So, 54 years later and with Travers’ estate finally agreeing to a sequel (I wonder how much Disney executives had to pay for that), we get a sequel that no-one was really asking for. Mary Poppins Returns brings the titular character back into the hearts of newcomers and fans alike, but is the film as practically-perfect in every way like its lead? Or is it a bit of a dud?

Copyright: Disney

Now an adult with three children, bank teller Michael Banks (Ben Whishaw) learns that his house will be repossessed in five days unless he can pay back a loan. His only hope is to find a missing certificate that shows proof of valuable shares that his father left him years earlier. Just as all seems lost, Michael and his sister Jane (Emily Mortimer) receive the surprise of a lifetime when Mary Poppins (Emily Blunt), the beloved nanny from their childhood, arrives to save the day and take the Banks family on a magical, fun-filled adventure.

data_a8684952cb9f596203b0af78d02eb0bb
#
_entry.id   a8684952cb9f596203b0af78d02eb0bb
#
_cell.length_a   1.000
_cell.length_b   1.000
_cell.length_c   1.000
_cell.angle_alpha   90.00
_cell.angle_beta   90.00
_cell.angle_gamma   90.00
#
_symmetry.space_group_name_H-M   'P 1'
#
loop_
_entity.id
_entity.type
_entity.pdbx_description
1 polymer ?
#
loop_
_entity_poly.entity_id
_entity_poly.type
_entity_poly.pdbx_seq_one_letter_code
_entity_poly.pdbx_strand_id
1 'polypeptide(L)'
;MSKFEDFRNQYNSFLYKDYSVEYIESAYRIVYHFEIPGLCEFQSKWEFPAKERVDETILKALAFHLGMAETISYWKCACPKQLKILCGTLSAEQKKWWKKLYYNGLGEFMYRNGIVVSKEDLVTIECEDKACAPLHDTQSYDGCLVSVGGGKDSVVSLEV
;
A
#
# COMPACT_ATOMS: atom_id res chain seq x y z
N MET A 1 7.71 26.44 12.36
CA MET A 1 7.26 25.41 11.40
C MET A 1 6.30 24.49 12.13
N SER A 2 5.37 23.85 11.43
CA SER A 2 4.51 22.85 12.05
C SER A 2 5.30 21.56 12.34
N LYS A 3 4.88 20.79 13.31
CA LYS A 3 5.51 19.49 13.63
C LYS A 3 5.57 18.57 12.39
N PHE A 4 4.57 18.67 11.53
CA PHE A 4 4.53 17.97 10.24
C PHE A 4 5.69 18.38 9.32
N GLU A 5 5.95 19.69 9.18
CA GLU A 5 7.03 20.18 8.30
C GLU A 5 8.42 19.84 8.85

Emily Blunt as Mary Poppins? You’re right to be sceptical. After all, how can an American actress bring to life a character so quintessentially British? Remarkably, she does it, with a cracking British accent to match. Blunt is, as she is in all her films, picture-perfect and oozing charisma. In fact, the entire cast is fabulous with the likes of Colin Firth and Meryl Streep joining the party as a sneaky bank manager and Mary Poppins’ cousin respectively. We’ve also got Julie Walters popping up every now and then as Ellen the housekeeper.

The new Banks children are absolutely wonderful. Pixie Davies, Nathanael Saleh and Joel Dawson show a range of emotions that would make seasoned actors blush, but here they thrive and look like they were having a blast. And that’s a trait clearly shared by the entire cast. Lin-Manuel Miranda’s plucky lamp-lighter, Jack, is obviously having the time of his life and this makes the whimsical nature of Mary Poppins Returnseven more apparent.